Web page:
Redrawing the district wouldn’t change much in those areas, said Jeff Cope­land, director of the Southern Christian Leadership Conference and a south St. Petersburg activist.

“We have Kathy Castor already,” he said. “The only people affected are the Republicans. Of course, they lose in the deal.”

But the switch would be a significant shift in the rest of the 13th District, which Republicans have controlled for 42 years under Young and for the past year and a half with Jolly.

Dudley said issues such as the Affordable Care Act, voting rights and even the redistricting process itself would be prominent.

“The most important thing we have to do is we have to change the process of allowing legislators to pick voters. We need to allow voters to pick legislators,” he said. “Legislators are the wrong people to redistrict.”

In its ruling, the Supreme Court said the district lines drawn by the Republican-controlled legislature were gerrymandered to increase the chances for Republican candidates and are unconstitutional. The districts have undergone a series of legal challenges since they were adopted by the Legislature in 2012. Another lawsuit challenging the state Senate district maps is ongoing.

Still, political analyst Darryl Paulson, a University of South Florida professor, said the new district wouldn’t guarantee a Democrat wins, no matter what the voter registration numbers are.

“Certainly, you have a better opportunity. But there are other Republicans who have done well there — Rick Baker,” he said, referring to the past mayor of St. Petersburg, who also has been mentioned as a possible candidate for the seat.

He said that historically Pinellas and Florida voters often have voted outside of their own party. For instance, since 1988, what is now the 13th District (it previously was the 6th, 8th and 10th District) has supported a Republican president only once, in 2004, despite having more registered Republicans.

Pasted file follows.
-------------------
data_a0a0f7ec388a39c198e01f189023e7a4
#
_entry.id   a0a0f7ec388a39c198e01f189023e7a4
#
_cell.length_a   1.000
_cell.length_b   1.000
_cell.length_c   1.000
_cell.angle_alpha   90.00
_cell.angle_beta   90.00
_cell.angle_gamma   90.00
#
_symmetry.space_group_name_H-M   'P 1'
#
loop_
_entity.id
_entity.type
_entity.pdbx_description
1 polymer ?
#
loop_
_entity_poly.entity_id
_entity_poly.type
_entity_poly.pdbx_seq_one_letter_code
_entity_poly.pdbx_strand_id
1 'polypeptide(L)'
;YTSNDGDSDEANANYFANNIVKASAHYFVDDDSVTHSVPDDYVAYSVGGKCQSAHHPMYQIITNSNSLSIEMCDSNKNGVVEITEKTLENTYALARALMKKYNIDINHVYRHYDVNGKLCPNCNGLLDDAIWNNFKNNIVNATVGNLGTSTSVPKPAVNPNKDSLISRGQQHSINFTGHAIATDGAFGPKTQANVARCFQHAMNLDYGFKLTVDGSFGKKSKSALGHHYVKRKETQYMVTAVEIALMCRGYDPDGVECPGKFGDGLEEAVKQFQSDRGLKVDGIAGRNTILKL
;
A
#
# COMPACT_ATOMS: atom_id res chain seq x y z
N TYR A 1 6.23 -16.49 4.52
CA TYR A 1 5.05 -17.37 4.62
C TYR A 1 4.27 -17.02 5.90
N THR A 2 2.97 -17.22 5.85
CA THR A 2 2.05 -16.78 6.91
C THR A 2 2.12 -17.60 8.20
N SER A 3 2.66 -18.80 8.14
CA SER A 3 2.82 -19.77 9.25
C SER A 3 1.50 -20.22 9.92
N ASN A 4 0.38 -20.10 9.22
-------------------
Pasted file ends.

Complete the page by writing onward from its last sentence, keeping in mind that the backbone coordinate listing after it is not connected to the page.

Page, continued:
In practical terms, Paulson said no candidate would have the clout Young had during four decades in office, including many years on the House Appropriations Committee. He secured billions of dollars for roads, defense industry contracts, high-tech jobs, beach restoration and other projects for Pinellas and for the state.

“It would be unwise to assume anyone, whether Republican or Democrat, would be as successful,” Paulson said.

Rather, the more competitive the district becomes, the more inclined candidates will be to find a safer and more politically central position.

“Young never faced any serious competition. He was pretty free to do what he wanted to do or what he thought was in the best interest of his constituents,” Paulson said.

Paulson, meanwhile, criticized the court’s ruling, which he said undermines the original goal in the 1990s ordered by the Justice Department, to draw districts where blacks and Hispanics could get elected.

“The rationale being that blacks held their last congressional seat in 1880. Clearly there was discrimination at play,” he said.

Paulson said the 5th Congressional District, represented by Corrine Brown, which snakes from Jacksonville to Gainesville and to Orlando, was drawn intentionally to make it possible for a black candidate to win. Paulson said the court’s order to redraw the district to extend west from Jacksonville toward Tallahassee would make it nearly impossible for a black candidate to win and was rejected by a federal judge in 1992 for that reason.

“Now they’re saying it was racial gerrymandering and unconstitutional,” he said.

“That, to me, is beyond rationality.”